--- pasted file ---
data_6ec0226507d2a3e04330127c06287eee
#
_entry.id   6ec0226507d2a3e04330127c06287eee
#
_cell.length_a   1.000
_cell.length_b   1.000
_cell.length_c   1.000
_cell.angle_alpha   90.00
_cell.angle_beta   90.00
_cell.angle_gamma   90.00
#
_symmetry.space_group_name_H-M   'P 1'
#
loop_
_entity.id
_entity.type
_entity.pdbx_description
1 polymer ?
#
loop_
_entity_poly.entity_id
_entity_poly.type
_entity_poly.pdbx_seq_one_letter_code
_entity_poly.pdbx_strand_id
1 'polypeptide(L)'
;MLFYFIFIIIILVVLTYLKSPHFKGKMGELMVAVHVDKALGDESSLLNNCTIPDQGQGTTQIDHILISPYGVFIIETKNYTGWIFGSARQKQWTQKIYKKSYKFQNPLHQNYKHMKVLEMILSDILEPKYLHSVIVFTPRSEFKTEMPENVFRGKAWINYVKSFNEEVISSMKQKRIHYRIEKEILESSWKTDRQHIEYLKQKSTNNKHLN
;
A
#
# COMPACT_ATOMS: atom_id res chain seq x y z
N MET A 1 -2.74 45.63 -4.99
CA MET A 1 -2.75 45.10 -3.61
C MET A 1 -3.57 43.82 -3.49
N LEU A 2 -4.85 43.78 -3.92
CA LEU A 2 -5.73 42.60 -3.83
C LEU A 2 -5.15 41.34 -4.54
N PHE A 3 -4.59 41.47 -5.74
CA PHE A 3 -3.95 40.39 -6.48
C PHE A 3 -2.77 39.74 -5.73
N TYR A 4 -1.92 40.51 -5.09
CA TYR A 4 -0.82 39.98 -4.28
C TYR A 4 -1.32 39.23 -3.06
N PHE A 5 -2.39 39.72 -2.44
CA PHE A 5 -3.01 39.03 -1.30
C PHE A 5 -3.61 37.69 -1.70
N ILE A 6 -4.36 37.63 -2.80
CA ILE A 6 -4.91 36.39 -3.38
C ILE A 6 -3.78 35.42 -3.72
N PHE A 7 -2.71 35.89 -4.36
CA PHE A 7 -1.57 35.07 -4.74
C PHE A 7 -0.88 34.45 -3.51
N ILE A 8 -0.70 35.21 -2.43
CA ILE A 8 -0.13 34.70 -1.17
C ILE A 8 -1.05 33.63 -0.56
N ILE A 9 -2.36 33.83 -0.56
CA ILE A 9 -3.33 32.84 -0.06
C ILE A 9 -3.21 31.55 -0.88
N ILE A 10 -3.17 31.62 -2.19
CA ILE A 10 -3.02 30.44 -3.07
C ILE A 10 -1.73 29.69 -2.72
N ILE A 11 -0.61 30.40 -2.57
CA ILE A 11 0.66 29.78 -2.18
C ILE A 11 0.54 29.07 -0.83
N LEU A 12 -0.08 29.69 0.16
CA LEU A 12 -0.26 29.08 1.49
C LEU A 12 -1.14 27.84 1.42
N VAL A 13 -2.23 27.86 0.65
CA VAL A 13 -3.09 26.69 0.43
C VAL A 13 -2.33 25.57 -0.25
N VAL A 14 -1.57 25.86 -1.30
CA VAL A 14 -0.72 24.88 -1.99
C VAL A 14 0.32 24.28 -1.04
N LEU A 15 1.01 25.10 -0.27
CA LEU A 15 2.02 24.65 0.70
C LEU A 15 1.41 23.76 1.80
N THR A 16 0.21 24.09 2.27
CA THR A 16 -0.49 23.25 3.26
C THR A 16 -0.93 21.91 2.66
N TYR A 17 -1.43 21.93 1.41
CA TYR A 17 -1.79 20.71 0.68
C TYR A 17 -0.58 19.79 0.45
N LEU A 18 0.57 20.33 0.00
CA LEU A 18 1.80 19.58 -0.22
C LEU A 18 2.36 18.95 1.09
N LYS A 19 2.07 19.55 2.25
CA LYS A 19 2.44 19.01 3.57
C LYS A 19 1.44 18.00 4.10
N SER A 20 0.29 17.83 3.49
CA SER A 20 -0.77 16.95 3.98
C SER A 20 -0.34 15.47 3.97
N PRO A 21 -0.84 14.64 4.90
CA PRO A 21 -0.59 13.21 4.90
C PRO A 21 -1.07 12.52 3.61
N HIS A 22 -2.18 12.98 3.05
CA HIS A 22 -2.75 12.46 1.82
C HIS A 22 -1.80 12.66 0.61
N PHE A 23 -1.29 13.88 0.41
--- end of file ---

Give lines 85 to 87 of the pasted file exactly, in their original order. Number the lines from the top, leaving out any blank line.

N LYS A 19 2.07 19.55 2.25
CA LYS A 19 2.44 19.01 3.57
C LYS A 19 1.44 18.00 4.10